The opinion of the court was delivered by: GOTTSCHALL
This matter comes before the court on plaintiffs' motion for a preliminary injunction to enjoin The Society of Lloyd's ("Lloyd's") from drawing upon funds secured by letters of credit posted by plaintiffs and to enjoin the bank defendants from releasing such funds. The injunction is sought principally to preserve the availability of the funds in question to satisfy any judgment plaintiffs may recover in the underlying suit, in which plaintiffs charge Lloyd's and associated defendants with violations of sections 12(1) and 12(2) of the Securities Act of 1933, 15 U.S.C. § 771(1), (2), section 10(b) of the Securities Exchange Act of 1934, 15 U.S.C. § 78j(b), and Rule 10b-5 of the Securities and Exchange Commission. Pendent claims of common law fraud, breach of fiduciary duty, common law negligence, breach of contract and violation of New Jersey's blue sky laws are also asserted.
Defendants' opposition to plaintiffs' motion for a preliminary injunction has been limited to one issue: whether this court lacks jurisdiction over this controversy because the Agency Agreement and Members' Agent's Agreement, which define the parties' relationship, contain forum selection and choice of law clauses providing that English law shall govern all disputes and requiring the submission of all disputes to the exclusive jurisdiction of an English court or arbitrator.
The matter was heard on that basis on September 3 and 4, and was continued until September 6 for the limited purpose of allowing defendants to present proof of English law on the question of whether the plaintiffs, if required to litigate in England, would have a remedy. On September 5, in addition to materials concerning English law, defendants submitted material suggesting that plaintiffs' claims are time-barred. Defendants maintain that if plaintiffs' claims are time-barred under U.S. law, remitting plaintiffs to whatever remedies they may have under English law cannot injure them, since they cannot prevail in an American court. As the court indicated to the parties in its oral remarks, this issue was raised by defendants too late to allow for an adequate adversary presentation within the schedule the court had ordered. While the limitations issue is a substantial one, and is relevant to the critical issue of whether plaintiffs have shown a likelihood of success on the merits, the court does not believe it is any more relevant to the issue of whether plaintiffs' claims should proceed in this forum than is any other matter of defense. If defendants wish the court to consider this issue (or any other matter relevant to the question of whether plaintiffs have shown a likelihood of success on the merits), the court will hear those issues provided adequate notice to plaintiffs and a means of insuring the maintenance of the status quo during the time necessary for the development of an adequate record.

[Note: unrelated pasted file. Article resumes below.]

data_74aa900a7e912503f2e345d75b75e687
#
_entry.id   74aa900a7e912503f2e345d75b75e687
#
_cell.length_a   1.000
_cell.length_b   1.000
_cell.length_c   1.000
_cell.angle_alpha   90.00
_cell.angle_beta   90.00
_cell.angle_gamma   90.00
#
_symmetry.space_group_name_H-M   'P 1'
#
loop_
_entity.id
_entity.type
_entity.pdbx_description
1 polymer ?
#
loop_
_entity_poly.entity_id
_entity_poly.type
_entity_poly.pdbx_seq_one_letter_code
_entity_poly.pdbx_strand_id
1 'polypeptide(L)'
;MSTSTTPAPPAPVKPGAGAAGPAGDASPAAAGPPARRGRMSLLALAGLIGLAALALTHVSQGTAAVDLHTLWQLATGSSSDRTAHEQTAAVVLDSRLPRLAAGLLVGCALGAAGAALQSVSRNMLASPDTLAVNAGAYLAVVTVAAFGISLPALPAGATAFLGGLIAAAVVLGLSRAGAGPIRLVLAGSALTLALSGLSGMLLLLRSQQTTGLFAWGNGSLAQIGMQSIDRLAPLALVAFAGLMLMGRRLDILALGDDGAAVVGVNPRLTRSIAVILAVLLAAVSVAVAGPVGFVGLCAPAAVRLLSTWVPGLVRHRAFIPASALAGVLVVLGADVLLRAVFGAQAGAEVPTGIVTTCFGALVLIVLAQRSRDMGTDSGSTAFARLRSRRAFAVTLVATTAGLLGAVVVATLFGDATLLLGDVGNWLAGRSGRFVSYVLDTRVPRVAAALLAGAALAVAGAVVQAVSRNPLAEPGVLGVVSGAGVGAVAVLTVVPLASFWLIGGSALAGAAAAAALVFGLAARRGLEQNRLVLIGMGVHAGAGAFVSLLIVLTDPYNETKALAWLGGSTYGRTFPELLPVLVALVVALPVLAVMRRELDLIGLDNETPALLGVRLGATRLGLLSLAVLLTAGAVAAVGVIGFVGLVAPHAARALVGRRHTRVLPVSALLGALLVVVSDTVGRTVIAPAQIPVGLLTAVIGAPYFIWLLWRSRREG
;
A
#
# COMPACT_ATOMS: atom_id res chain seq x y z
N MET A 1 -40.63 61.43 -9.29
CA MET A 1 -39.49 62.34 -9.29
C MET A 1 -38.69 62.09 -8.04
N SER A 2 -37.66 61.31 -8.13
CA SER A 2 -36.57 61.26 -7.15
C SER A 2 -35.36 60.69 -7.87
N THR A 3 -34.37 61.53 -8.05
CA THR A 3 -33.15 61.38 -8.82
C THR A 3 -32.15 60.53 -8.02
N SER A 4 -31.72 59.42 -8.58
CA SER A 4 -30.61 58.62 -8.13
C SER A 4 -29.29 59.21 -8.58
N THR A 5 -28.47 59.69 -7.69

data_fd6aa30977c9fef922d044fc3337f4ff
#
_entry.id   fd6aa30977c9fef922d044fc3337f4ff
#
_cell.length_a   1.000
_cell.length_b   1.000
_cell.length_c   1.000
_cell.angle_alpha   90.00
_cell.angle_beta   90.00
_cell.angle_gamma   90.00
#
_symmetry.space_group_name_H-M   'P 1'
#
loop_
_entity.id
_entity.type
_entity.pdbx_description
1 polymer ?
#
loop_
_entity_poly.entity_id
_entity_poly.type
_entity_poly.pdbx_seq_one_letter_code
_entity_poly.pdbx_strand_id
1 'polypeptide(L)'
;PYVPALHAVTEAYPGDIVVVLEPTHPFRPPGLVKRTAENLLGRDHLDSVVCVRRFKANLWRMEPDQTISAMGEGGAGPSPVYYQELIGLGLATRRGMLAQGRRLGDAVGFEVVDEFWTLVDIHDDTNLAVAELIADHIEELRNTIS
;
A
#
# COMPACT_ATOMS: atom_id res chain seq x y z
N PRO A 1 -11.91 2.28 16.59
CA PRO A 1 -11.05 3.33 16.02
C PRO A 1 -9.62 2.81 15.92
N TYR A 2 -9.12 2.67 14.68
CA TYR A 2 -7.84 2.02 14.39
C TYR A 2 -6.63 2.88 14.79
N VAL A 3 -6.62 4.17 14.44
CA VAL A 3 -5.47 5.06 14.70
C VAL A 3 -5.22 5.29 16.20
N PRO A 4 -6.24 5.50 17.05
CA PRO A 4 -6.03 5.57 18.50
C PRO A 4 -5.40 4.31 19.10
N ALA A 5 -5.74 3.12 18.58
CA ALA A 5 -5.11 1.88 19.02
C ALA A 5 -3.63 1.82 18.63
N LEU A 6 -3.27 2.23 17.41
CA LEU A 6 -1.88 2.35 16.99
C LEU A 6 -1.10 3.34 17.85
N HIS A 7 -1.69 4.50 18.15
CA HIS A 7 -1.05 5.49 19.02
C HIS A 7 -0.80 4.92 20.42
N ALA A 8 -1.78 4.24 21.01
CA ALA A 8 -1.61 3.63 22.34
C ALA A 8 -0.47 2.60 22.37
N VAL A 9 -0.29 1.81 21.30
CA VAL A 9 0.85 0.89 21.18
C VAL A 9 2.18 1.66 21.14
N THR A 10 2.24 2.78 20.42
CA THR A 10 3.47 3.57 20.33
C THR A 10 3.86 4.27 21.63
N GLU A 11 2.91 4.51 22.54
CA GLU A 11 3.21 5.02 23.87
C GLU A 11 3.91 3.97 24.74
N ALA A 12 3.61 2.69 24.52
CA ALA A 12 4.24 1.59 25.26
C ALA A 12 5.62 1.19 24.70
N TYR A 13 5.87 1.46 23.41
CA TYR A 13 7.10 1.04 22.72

The Supreme Court has made abundantly clear in a series of recent decisions that forum selection clauses and choice of law clauses in freely negotiated contracts should be enforced, absent strong public policy reasons to the contrary. See The Bremen v. Zapata Off-Shore Co., 407 U.S. 1, 32 L. Ed. 2d 513 , 92 S. Ct. 1907 (1972) (clause in towage contract selecting English forum should be enforced even though an English court would likely give more weight than would an American court to contractual exculpatory clauses favoring German tug owner over American rig owner); Scherk v. Alberto-Culver Co., 417 U.S. 506, 41 L. Ed. 2d 270 , 94 S. Ct. 2449 (1974) (contractual agreement to arbitrate disputes before the International Chamber of Commerce in Paris under Illinois law should be enforced for the resolution of fraudulent misrepresentation claims under the 1934 Securities Exchange Act); Mitsubishi Motors Corp. v. Soler Chrysler Plymouth, Inc., 473 U.S. 614, 87 L. Ed. 2d 444, 105 S. Ct. 3346 (1985) (contractual provision requiring submission of disputes to arbitration in Japan, under Swiss law, held enforceable as to car dealer's Sherman Act defense to breach of contract claims); Rodriguez de Quijas v. Shearson/American Express, Inc., 490 U.S. 477, 104 L. Ed. 2d 526 , 109 S. Ct. 1917 (1989) (predispute agreement to arbitrate claims held enforceable as to claims arising under the 1933 Securities Act, overruling Wilko v. Swan, 346 U.S. 427, 98 L. Ed. 168 , 74 S. Ct. 182 (1953)). A key consideration in many of these decisions was the Court's view that in contracts touching on multiple countries and jurisdictions, forum selection and choice of law clauses eliminate significant uncertainties and serve important policy interests. See Carnival Cruise Lines, Inc. v. Shute, 113 L. Ed. 2d 622, U.S. , 111 S. Ct. 1522, 1527 (1991). As the Court stated in Mitsubishi, supra, "concerns of international comity, respect for the capacities of foreign and transnational tribunals, and sensitivity to the need of the international commercial system for predictability in the resolution of disputes require that we enforce the parties' agreement, even assuming that a contrary result would be forthcoming in a domestic context." 473 U.S. at 629.